Comprised of forty pieces of artwork, including paintings, prints, and drawings, the exhibition provides an exciting retrospective of a prolific, innovative artist and community leader. DaCunha, who originally hails from Bogotá, Colombia, has a storied history in Delaware, teaching at the University of Delaware for nearly 40 years and exhibiting at several local and regional institutions, including the Delaware Art Museum.
DaCunha worked in many mediums, including acrylic paint, oil paint, and graphite, and his influences are wide-ranging, featuring a number of artistic luminaries. He counts Spanish artists such as Francisco de Goya as stylistic influences, while writers such as Charles Baudelaire and Edgar Allan Poe, along with femme fatale films, theater, music, and mythology—both classic and ones of his own making—largely inspired him thematically. In fact, daCunha was surrounded by art as a child. His mother was a musician, and his father was a diplomat, artist, and theater manager. It was through his father that he got to know the poet Pablo Neruda and famed artists Frida Kahlo and Diego Rivera. In a 1984 interview in The Review, a University of Delaware publication, daCunha says, “I made a little drawing for [Rivera]…and he gave me a drawing of a clown’s head which is now one of my most valuable possessions.”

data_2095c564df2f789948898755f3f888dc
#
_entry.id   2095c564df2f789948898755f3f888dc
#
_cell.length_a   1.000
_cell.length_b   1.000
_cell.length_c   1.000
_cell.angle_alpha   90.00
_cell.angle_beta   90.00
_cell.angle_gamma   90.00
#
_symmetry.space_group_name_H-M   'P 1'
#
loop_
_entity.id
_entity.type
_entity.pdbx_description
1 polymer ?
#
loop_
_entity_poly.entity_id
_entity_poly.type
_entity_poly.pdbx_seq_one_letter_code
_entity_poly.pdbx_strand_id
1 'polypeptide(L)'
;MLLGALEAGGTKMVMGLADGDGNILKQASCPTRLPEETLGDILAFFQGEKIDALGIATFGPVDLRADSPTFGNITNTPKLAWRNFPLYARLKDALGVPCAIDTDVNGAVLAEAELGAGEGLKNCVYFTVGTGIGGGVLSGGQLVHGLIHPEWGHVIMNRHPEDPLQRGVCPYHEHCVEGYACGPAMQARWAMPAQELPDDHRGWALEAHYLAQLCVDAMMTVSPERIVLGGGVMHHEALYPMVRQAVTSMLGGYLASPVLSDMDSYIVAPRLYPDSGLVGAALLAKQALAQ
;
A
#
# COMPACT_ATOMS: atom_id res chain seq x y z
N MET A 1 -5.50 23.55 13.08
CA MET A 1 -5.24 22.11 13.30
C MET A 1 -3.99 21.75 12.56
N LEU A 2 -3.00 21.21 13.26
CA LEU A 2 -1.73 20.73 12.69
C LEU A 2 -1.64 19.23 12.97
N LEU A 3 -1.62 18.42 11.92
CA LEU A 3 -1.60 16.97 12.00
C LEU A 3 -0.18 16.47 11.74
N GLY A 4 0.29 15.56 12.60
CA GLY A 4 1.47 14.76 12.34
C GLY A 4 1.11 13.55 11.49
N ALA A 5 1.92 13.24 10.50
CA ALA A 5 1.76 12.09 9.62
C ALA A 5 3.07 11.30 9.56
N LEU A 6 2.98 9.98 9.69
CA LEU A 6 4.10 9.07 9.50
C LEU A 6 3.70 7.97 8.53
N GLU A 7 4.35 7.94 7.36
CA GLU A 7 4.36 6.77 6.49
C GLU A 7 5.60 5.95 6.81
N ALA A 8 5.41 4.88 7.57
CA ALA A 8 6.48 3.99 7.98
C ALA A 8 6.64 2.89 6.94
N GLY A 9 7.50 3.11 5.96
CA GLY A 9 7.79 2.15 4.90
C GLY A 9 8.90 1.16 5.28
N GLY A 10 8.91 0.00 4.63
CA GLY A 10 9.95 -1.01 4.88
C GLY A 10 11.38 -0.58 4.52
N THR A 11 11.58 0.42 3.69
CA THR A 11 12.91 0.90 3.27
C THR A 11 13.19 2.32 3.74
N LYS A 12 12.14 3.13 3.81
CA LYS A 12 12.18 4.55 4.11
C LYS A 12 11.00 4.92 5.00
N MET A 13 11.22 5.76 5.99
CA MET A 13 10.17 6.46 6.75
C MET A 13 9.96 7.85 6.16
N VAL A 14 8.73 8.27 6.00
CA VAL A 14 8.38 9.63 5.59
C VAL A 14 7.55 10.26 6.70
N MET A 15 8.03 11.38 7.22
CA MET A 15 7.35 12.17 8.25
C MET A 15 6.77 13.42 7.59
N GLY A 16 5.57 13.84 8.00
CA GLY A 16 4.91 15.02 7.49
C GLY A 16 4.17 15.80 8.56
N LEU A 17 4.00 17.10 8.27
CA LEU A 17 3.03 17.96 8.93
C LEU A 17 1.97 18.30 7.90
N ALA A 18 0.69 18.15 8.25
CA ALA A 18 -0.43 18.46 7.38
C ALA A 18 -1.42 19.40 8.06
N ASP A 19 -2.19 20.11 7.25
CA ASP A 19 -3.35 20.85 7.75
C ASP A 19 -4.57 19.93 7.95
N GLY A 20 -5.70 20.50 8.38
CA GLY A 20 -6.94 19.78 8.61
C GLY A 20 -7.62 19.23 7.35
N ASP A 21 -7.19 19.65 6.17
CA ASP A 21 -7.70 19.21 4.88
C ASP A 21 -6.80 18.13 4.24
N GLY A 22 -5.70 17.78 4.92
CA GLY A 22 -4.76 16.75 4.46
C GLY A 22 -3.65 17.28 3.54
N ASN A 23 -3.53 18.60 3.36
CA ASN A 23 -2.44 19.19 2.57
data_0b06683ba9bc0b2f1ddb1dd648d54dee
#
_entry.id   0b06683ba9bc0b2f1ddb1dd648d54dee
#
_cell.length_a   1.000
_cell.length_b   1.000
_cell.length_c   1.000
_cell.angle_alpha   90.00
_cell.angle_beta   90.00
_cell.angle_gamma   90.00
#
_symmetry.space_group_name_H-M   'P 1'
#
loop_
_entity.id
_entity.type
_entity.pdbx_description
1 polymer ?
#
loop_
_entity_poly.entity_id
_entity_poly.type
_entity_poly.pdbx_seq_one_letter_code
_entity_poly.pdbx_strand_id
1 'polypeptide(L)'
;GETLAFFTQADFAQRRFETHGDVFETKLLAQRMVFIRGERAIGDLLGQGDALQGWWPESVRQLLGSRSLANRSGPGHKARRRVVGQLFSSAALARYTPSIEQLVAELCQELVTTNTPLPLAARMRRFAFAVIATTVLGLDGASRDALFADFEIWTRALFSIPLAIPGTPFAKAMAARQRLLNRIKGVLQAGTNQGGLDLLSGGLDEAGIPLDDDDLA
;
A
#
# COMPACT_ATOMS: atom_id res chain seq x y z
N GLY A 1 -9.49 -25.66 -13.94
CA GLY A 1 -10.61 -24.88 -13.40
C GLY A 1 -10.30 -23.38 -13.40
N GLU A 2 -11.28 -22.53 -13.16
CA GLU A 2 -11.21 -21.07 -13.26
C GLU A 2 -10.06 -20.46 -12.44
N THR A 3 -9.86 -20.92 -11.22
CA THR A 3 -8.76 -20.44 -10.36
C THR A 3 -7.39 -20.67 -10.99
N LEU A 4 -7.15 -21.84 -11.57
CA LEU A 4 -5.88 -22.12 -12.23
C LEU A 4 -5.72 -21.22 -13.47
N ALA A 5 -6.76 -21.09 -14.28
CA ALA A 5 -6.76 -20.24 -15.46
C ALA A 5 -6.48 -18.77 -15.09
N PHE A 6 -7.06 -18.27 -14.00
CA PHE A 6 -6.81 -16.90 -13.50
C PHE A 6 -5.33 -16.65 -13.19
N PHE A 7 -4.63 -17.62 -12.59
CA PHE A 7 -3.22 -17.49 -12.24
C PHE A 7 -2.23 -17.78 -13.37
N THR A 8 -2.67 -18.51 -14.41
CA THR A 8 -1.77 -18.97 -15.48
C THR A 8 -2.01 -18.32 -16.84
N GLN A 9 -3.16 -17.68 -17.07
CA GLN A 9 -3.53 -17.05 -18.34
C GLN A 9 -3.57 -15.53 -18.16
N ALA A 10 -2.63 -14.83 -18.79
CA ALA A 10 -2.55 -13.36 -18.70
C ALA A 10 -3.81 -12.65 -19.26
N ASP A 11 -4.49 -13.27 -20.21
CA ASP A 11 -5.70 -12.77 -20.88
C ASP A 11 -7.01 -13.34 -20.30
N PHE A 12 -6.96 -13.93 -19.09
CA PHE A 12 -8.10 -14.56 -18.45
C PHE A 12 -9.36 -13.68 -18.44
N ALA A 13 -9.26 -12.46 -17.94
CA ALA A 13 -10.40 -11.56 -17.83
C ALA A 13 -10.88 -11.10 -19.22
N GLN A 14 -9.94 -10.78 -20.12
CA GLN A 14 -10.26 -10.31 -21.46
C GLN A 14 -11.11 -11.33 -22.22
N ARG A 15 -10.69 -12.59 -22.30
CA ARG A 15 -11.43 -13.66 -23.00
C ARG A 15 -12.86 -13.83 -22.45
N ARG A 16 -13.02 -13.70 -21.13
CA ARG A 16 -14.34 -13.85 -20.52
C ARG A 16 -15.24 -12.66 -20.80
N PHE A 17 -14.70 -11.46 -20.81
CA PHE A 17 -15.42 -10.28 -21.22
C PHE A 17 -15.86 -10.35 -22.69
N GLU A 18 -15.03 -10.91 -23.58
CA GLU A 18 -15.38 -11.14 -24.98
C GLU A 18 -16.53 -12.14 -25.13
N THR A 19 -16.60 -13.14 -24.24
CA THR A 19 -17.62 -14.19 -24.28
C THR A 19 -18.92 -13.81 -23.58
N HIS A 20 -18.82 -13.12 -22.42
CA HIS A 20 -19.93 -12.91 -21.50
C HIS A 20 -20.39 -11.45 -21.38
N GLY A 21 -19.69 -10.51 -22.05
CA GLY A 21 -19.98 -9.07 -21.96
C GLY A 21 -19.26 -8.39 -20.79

Julio daCunha: Modernizing Myths was organized by the Delaware Art Museum and Olivia Armandroff through the support of the Alfred Appel, Jr. Curatorial Fellowship. This exhibition is supported, in part, by a grant from the Delaware Division of the Arts, a state agency, in partnership with the National Endowment for the Arts. The Division promotes Delaware arts events on www.DelawareScene.com.